Around the world and throughout human history Indigenous traditions have tapped into this great spiritual power.

Candle Magic

Folk Religions have been powerful spiritual forces for a very long time. And Wicca, though it is not a true folk religion, has demonstrated striking strength. When something has been so important to human community for so long, so transformative, there must be jewels of wisdom within – Jewels we can learn from!
For instance, I think folk religions’ ability to talk about power, the connection to nature, and the ability to create ecstatic group ritual are fabulous jewels we grow from, individually, and collectively.

One practice that helps spiritual practitioners to grow and transform is candle magic. We light a candle to remember a person in Joys and Sorrows or to represent the family blessings at a wedding. We are practicing candle magic here today because we used the chalice lighting to help us focus on being here together.

Another spiritual practice is to dedicate yourself to the study of a divine aspect, like a god or goddess or mythical character. I spent a year meditating on the myth of Inanna’s pilgrimage to the underworld. I chose the Babylonian goddess Inanna as a way to recover from a very bad, horrible, no good year, when I experienced a lot of loss. The poetry, myths and rituals of Inanna losing everything and then returning (with a little help from her friends) helped me make sense of these losses and to rebuild my life and my power.

Magic has Consequences

Let’s go back to that word Magic. The definition of Magik, among Pagans is usually: “The art of changing consciousness at will.”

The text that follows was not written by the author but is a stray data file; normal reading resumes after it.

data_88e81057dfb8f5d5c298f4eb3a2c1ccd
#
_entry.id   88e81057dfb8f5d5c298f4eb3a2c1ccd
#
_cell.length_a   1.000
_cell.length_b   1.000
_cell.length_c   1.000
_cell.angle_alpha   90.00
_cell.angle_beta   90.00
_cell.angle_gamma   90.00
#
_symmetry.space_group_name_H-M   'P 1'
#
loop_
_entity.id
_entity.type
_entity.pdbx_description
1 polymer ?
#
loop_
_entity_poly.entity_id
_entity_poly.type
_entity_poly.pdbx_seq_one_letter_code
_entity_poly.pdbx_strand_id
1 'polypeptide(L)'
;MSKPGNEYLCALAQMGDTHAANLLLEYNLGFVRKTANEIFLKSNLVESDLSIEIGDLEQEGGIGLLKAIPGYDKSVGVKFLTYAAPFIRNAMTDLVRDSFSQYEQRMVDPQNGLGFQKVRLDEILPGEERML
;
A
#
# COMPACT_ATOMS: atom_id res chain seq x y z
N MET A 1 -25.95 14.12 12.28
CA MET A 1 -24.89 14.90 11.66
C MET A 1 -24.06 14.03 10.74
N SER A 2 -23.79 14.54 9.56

One of the consequences of doing the work of magic is that it can change reality like it did for me. If Magik is the art of transforming consciousness at will, what does consciousness create? Well, Schoedinger says that consciousness creates reality. So Schroedinger’s Cat would say that Magik has consequences in reality!

I want to be be very clear here. Ritual, prayer, candle magic, and all the rest is not putting in a request to the divine piggy bank for a specific pay-out. When I pray for world peace I’m not expecting Big Daddy in the Sky to go “POOF, OK, you got it.” When people paint themselves blue because that is their team’s colors, they are changing themselves, not actually making their sports team win. The only people who can do THAT magic trick are the players on the teams.

I’m asking, like Susan B. Anthony did, to pray with my feet, my hands, my voice, my life. I’m asking to change ME so that I can change the world. I’m asking, now that you know you can do magic, how will YOU change the world?

About Rev. Amy Beltaine
Reverend Amy provides spiritual mentoring to dispirited helpers yearning to uncover and use their spiritual superpowers to create more love and justice in the world. See more at You can read more about the author here.